Local News

  • Up-to-the-minute info for I-70 motorists

    In the future, drivers in the Interstate 70 mountain corridor could get verbal warnings broadcast to their cars about highway accidents.

    Or they might be told about black ice up ahead. Those warnings would be a major piece of a $10 million federal “connected vehicle project” that state officials want to implement by 2020.

  • Cyclists fear toll lane will curtail access to I-70 stretch

    “A fair number” of bicyclists use a short stretch of Interstate 70 to ride from Fall River Road to Idaho Springs, according to Michael Raber, a resident bicycle advocate.

    Now that a toll lane is being built on that eastbound stretch of highway, some riders are concerned about how they might be able to get through in the future. Raber said he does not know the specific number of cyclists currently using the highway. The $72 million toll-lane project is expected to operate on weekends year-round. It’s expected to open this fall.

  • Erickson named veterans service officer

    Two new faces are now at the ready to serve veterans in Clear Creek County. 

    Troy Erickson is the new full-time Clear Creek County veterans service officer. He’ll help veterans with any issues they may have, including mental health issues, according to a county news release.

    The previous veterans service officer, Rick Winfrey, worked part time and helped veterans get government benefits. The job was expanded to a full-time position, with the additional duties, after Winfrey's contract ended.

  • Expanded hours eyed for I-70 toll lane

    A $72 million toll lane being built on Interstate 70 could operate longer hours than originally planned.

    State Transportation Department officials want the hours to be "more flexible" than an agreement between the state and the Federal Highway Administration originally called for, said Amy Ford, a CDOT spokeswoman. Officials also are discussing how the toll lane — planned to run 13 miles eastbound from Empire to Idaho Springs — might be used during emergencies, Ford said.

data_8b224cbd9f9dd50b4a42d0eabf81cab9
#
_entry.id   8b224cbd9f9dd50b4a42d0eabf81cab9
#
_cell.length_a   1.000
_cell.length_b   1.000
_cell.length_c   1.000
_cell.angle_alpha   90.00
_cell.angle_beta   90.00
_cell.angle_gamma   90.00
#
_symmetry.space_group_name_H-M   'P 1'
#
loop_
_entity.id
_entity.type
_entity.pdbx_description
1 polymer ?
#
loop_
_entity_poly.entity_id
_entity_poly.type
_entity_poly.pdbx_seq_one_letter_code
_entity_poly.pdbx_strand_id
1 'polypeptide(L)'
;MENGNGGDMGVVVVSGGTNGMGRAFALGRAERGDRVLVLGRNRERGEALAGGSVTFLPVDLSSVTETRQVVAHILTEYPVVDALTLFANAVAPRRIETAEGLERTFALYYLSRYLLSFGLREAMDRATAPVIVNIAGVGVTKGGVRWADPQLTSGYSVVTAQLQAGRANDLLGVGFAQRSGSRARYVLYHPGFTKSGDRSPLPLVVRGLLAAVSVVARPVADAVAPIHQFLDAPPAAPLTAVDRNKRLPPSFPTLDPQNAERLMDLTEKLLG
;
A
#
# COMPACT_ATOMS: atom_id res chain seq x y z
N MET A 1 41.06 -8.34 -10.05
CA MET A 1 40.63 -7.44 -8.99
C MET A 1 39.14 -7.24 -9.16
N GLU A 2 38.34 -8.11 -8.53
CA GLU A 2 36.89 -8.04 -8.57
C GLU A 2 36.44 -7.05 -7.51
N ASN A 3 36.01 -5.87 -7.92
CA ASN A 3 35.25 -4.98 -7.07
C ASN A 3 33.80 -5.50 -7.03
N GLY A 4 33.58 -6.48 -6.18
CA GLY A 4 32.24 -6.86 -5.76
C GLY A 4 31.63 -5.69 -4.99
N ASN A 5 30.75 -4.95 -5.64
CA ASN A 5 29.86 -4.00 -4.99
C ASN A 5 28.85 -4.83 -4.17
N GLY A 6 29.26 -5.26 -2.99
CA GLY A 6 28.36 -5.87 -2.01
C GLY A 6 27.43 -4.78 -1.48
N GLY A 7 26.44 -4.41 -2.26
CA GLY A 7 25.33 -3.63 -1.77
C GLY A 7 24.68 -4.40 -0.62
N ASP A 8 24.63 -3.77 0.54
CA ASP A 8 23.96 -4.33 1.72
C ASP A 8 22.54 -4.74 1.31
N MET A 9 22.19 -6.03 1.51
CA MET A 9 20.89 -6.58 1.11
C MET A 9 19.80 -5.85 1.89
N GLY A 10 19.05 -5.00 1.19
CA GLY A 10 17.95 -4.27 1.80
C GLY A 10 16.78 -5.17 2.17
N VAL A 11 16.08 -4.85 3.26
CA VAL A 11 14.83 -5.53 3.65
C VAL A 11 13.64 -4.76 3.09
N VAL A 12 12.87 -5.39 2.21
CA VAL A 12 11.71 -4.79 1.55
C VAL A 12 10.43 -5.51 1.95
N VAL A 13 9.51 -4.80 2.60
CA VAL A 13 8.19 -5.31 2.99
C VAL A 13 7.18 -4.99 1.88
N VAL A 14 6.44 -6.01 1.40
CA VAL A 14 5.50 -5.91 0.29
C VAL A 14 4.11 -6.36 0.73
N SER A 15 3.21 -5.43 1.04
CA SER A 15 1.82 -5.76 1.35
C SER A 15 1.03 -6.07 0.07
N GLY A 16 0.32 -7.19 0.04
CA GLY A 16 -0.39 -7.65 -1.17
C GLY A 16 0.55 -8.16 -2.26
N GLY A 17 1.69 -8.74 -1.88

• Loveland helps seasonal employees sign up for health insurance

    Nearly 40 Loveland Ski Area employees recently enrolled for health insurance through the Affordable Care Act before open enrollment closed Feb. 15.

    Debby Henkens, the Mountain Resource Center’s health coverage guide in Clear Creek and Gilpin counties, said the ski resort is the only large employer in the county that allowed her to help their employees get health insurance during work hours.

  • Commissioners delay decision on pot growing

    Clear Creek’s county commissioners again have delayed a decision about where legal marijuana growing may be allowed in the county in the future.

  • Clear Creek transfer station seeing more customers


    Clear Creek has seen an increase in trash and recycle drop-off business, now that the Evergreen transfer station is closed, according to Clear Creek transfer station manager Bob Tiedermann.

    In response, county officials plan to discuss a fee restructuring in the near future to capture more revenue, said Jo Ann Sorensen, county land use division director, who oversees the transfer station.

  • City, county honor law officers

    To show gratitude for the hard work of law enforcement officers, Idaho Springs Mayor Mike Hillman signed a resolution last Friday making it Idaho Springs Law Enforcement Appreciation Day.

    The resolution came on the heels of a similar measure passed by the county supporting National Law Enforcement Appreciation Day on Jan. 9.

    The idea for both resolutions came from Idaho Springs Elks Lodge exalted ruler Troy Erickson after the lodge wrote thank-you letters to each sheriff’s deputy and Idaho Springs police officer.

  • Developer hopes to build preschool at apartment complex

    A future preschool could draw residents to an 80- to 100-unit apartment complex planned for 5 acres in Idaho Springs, according to the developer.

    The apartment complex is planned to be built south of Interstate 70 and east of the town ballfields near the west side of the Veterans Memorial Tunnels where two houses now sit, said David Zucker, who plans to build it.

    It appears there’s a demand for early-childhood education, Zucker said, and the preschool would help fill it.

  • There’s a new sheriff in town — but many thanks go to Krueger

    Surrounded by employees, co-workers, county officials and friends, longtime Clear Creek County Sheriff Don Krueger said goodbye to public service at his retirement party on Jan. 7.

    Krueger received plaques, a resolution recognizing his service, accolades, a memorial coin, a “retired” badge, and a standing ovation.

    “Thank you. It’s been a hell of a ride,” said Krueger, who served as a deputy sheriff from 1988 to 1995 and as sheriff from 1995 to 2015.